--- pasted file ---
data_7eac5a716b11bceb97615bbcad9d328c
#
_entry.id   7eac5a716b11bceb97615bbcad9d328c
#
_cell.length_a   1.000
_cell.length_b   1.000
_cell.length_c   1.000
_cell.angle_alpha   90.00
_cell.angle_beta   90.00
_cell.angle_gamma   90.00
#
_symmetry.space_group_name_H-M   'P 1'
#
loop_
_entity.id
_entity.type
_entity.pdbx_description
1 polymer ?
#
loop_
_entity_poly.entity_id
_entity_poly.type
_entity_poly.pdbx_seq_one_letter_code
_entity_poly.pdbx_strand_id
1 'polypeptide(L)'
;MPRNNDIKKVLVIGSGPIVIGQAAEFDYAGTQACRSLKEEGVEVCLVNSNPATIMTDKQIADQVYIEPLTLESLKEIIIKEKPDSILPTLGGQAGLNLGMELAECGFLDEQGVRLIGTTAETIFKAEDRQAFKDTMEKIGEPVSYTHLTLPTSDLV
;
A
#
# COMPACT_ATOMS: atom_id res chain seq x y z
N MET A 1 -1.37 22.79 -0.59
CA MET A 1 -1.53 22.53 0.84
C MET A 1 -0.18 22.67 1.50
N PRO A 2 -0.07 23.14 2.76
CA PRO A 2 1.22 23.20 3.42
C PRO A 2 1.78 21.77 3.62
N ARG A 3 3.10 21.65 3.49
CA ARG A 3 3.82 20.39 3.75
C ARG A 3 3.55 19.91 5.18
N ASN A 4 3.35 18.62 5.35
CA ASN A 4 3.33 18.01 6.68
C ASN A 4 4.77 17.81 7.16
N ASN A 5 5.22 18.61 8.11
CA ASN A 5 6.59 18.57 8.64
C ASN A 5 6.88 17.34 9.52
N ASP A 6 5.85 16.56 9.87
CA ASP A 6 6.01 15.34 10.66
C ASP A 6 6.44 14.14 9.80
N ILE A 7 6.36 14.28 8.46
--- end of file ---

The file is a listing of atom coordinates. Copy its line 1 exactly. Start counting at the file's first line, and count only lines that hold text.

data_7eac5a716b11bceb97615bbcad9d328c